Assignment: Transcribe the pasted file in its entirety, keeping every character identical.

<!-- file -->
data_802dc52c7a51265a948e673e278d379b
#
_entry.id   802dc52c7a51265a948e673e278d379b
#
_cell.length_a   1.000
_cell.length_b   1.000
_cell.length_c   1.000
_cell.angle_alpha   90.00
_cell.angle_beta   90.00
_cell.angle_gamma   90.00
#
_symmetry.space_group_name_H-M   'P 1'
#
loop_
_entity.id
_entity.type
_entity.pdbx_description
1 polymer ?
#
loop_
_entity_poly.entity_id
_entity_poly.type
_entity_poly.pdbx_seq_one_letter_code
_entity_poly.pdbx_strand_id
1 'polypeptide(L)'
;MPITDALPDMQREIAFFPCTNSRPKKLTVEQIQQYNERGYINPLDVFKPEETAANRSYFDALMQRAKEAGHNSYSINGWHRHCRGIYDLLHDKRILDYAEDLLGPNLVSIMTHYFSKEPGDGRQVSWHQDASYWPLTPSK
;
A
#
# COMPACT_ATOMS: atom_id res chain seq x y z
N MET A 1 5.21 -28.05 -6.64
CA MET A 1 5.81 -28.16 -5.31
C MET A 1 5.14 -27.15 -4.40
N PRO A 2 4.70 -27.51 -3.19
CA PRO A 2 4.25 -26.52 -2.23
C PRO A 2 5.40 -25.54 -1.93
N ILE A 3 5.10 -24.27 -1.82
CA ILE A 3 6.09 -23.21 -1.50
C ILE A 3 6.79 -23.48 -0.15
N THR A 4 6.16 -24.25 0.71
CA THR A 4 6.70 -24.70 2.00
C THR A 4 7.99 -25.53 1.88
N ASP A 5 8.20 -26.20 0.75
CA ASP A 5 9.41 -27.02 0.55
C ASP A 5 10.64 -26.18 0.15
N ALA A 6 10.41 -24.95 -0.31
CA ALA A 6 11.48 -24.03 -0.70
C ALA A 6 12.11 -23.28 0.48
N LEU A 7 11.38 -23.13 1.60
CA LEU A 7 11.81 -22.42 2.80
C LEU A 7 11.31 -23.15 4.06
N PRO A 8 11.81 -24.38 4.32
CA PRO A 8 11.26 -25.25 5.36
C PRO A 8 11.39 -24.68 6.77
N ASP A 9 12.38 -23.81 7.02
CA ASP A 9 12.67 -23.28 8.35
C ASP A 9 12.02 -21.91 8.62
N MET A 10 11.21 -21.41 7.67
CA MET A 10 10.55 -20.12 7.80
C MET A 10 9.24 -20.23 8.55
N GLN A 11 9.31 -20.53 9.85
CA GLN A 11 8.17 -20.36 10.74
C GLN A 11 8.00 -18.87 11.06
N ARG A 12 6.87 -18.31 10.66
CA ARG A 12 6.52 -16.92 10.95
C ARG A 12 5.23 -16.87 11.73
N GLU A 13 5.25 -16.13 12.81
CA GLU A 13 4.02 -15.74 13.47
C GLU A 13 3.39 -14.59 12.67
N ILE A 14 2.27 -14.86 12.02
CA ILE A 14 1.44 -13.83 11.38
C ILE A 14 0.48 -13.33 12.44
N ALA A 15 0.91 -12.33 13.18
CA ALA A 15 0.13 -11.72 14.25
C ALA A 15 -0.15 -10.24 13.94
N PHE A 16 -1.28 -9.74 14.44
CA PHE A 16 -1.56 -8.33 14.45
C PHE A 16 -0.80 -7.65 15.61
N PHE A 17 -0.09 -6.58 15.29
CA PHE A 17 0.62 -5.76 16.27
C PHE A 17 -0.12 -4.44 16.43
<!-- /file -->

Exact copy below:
data_802dc52c7a51265a948e673e278d379b
#
_entry.id   802dc52c7a51265a948e673e278d379b
#
_cell.length_a   1.000
_cell.length_b   1.000
_cell.length_c   1.000
_cell.angle_alpha   90.00
_cell.angle_beta   90.00
_cell.angle_gamma   90.00
#
_symmetry.space_group_name_H-M   'P 1'
#
loop_
_entity.id
_entity.type
_entity.pdbx_description
1 polymer ?
#
loop_
_entity_poly.entity_id
_entity_poly.type
_entity_poly.pdbx_seq_one_letter_code
_entity_poly.pdbx_strand_id
1 'polypeptide(L)'
;MPITDALPDMQREIAFFPCTNSRPKKLTVEQIQQYNERGYINPLDVFKPEETAANRSYFDALMQRAKEAGHNSYSINGWHRHCRGIYDLLHDKRILDYAEDLLGPNLVSIMTHYFSKEPGDGRQVSWHQDASYWPLTPSK
;
A
#
# COMPACT_ATOMS: atom_id res chain seq x y z
N MET A 1 5.21 -28.05 -6.64
CA MET A 1 5.81 -28.16 -5.31
C MET A 1 5.14 -27.15 -4.40
N PRO A 2 4.70 -27.51 -3.19
CA PRO A 2 4.25 -26.52 -2.23
C PRO A 2 5.40 -25.54 -1.93
N ILE A 3 5.10 -24.27 -1.82
CA ILE A 3 6.09 -23.21 -1.50
C ILE A 3 6.79 -23.48 -0.15
N THR A 4 6.16 -24.25 0.71
CA THR A 4 6.70 -24.70 2.00
C THR A 4 7.99 -25.53 1.88
N ASP A 5 8.20 -26.20 0.75
CA ASP A 5 9.41 -27.02 0.55
C ASP A 5 10.64 -26.18 0.15
N ALA A 6 10.41 -24.95 -0.31
CA ALA A 6 11.48 -24.03 -0.70
C ALA A 6 12.11 -23.28 0.48
N LEU A 7 11.38 -23.13 1.60
CA LEU A 7 11.81 -22.42 2.80
C LEU A 7 11.31 -23.15 4.06
N PRO A 8 11.81 -24.38 4.32
CA PRO A 8 11.26 -25.25 5.36
C PRO A 8 11.39 -24.68 6.77
N ASP A 9 12.38 -23.81 7.02
CA ASP A 9 12.67 -23.28 8.35
C ASP A 9 12.02 -21.91 8.62
N MET A 10 11.21 -21.41 7.67
CA MET A 10 10.55 -20.12 7.80
C MET A 10 9.24 -20.23 8.55
N GLN A 11 9.31 -20.53 9.85
CA GLN A 11 8.17 -20.36 10.74
C GLN A 11 8.00 -18.87 11.06
N ARG A 12 6.87 -18.31 10.66
CA ARG A 12 6.52 -16.92 10.95
C ARG A 12 5.23 -16.87 11.73
N GLU A 13 5.25 -16.13 12.81
CA GLU A 13 4.02 -15.74 13.47
C GLU A 13 3.39 -14.59 12.67
N ILE A 14 2.27 -14.86 12.02
CA ILE A 14 1.44 -13.83 11.38
C ILE A 14 0.48 -13.33 12.44
N ALA A 15 0.91 -12.33 13.18
CA ALA A 15 0.13 -11.72 14.25
C ALA A 15 -0.15 -10.24 13.94
N PHE A 16 -1.28 -9.74 14.44
CA PHE A 16 -1.56 -8.33 14.45
C PHE A 16 -0.80 -7.65 15.61
N PHE A 17 -0.09 -6.58 15.29
CA PHE A 17 0.62 -5.76 16.27
C PHE A 17 -0.12 -4.44 16.43